Switzerland lies at a major European crossroads, linking western and central Europe and Mediterranean and Germanic Europe. Contrary to popular notions, only 60% of the country consists of the Swiss Alps, across the southern half. About 10% is covered by the Jura Mountains in the west, leaving 30% of the land to the Swiss Plateau, home to the majority of the population. The Alps provide the headwaters of the Rhine, Inn, Ticino and Rhône rivers, thus contributing to the critical network of transportation, agriculture and ecological zones of an entire continent.
Switzerland is a federal parliamentary republic comprising 26 cantons, each of which once operated as its own sovereign state. The nation has not designated an official capital, but Bern is the political center, referred to by the Swiss as the Bundesstadt, or “federal city.”
The official languages of Switzerland are French (in western Switzerland), German (in north, central, and eastern Switzerland), Italian (in southern Switzerland), and Romansch (a derivative of Latin spoken in southeastern Switzerland).
While knowledge of the local language is not necessary, you may want to learn some fun and useful phrases to use during your walking tour. The effort seldom goes unappreciated and by trying some greetings and salutations with a smile, your interactions are likely to grow into rewarding exchanges. See BBC Languages for helpful hints on speaking French, German, and Italian. Country Walkers also recommends a phrase book or two in our Reading Guide that you’ll receive after you reserve.
The Swiss have a reputation for their punctuality. Justified or not, it likely rests in the watch-making industry that has flourished here for centuries. Its origins lie in Jean Calvin’s 16th-century puritan reforms that banned jewelry; so jewelers turned to the craft of watch-making, which spread from Geneva to other towns in the Jura Mountains. Known for its many luxury watch brands, most “firsts” in the watch-making trade took place in Switzerland, including pendant winding (19th century), wrist watches (after World War I), and quartz watches (1967).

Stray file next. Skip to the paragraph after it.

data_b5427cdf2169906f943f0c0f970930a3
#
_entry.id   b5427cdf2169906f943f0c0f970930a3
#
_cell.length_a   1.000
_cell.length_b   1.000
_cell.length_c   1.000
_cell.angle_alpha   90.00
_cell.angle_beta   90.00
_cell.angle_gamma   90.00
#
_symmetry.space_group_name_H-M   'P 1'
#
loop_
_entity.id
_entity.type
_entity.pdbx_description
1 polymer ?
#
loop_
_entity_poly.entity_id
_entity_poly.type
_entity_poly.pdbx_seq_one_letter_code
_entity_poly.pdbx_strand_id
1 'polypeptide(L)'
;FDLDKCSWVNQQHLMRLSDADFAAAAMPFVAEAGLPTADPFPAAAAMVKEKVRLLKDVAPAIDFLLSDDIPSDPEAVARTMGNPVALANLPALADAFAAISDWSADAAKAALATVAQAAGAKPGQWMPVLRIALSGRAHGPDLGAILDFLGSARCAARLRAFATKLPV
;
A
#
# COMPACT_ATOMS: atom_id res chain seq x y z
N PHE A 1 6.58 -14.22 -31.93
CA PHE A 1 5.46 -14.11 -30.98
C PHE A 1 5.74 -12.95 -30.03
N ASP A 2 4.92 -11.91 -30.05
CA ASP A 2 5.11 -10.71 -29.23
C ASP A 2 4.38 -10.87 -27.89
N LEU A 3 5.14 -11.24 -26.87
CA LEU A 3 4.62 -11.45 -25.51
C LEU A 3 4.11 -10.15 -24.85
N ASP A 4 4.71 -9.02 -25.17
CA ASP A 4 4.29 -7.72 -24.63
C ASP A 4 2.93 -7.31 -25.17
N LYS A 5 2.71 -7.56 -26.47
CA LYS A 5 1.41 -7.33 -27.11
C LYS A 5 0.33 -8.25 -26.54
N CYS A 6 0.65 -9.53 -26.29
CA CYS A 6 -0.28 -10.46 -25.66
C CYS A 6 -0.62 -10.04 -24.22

Life in Switzerland
Shopping and banking hours: Shops and stores are generally open Monday to Saturday between 8:30 a.m. and 12:00 p.m., and from 2:00 p.m. to 6:30 p.m.; in larger cities they don’t close for lunch. Banks are open from 8:30 a.m. to 4:30 p.m., Monday to Friday.
Meal times: Breakfast is served at hotels from 7:00 a.m. to 10:00 a.m. In restaurants, lunch is served (almost exclusively) from 12:00 p.m. to 2:00 p.m., and dinner is from 7:00 p.m. to 10:00 p.m.
Tipping: Gratuities in restaurants and bars are included (15 percent) in the total bill; for exceptional service, you may round up the total or leave two to five Swiss francs. Taxi drivers can also receive two to five Swiss francs or a rounded-up total. For luggage assistance, a tip of one to two Swiss francs per bag is appropriate.
Switzerland public holidays: Swiss public holidays, festivals, or calendars of events may affect your travel planning. For details, visit the Swiss tourist board’s website, navigating to “General Information” and “Public Holidays.”
Although a small country, Switzerland’s cuisine is varied according to each region’s particular geography and history. Dairy products—cheese in particular—are the common thread, with each region and village producing its own cheese variety; fondue and raclette with potatoes are examples of cheese-based meals. Cheese is almost exclusively made of cow’s milk (99%, 1% production from sheep and goat’s milk) and comes in over 450 varieties. The most common are the recognizable “hole-ridden” hard cheeses of Emmental and Gruyère; Raclette falls in the semi-hard category.
Locally pastured beef and lamb are common on menus, often as roasts with savory sauces accompanied by potatoes, fresh vegetables, and salad. Many regions have fresh sausages, as well as dry-cured sausages and hams. It is also the land of muesli cereal, creamy yogurts, and a variety of baked goods, from fresh breads and croissants to many types of cookies and cakes (often hazelnut-based).
Switzerland, despite its mountainous landscape, also produces wine in its southern and western regions, with a history dating back to Roman and perhaps even pre-Roman times. Wine production is just over 50 percent red, predominantly of Pinot Noir grapes, and just under 50 percent white, with many grape varieties, the most common being Müller Thurgau, Chardonnay, Sylvaner, and Pinot Gris.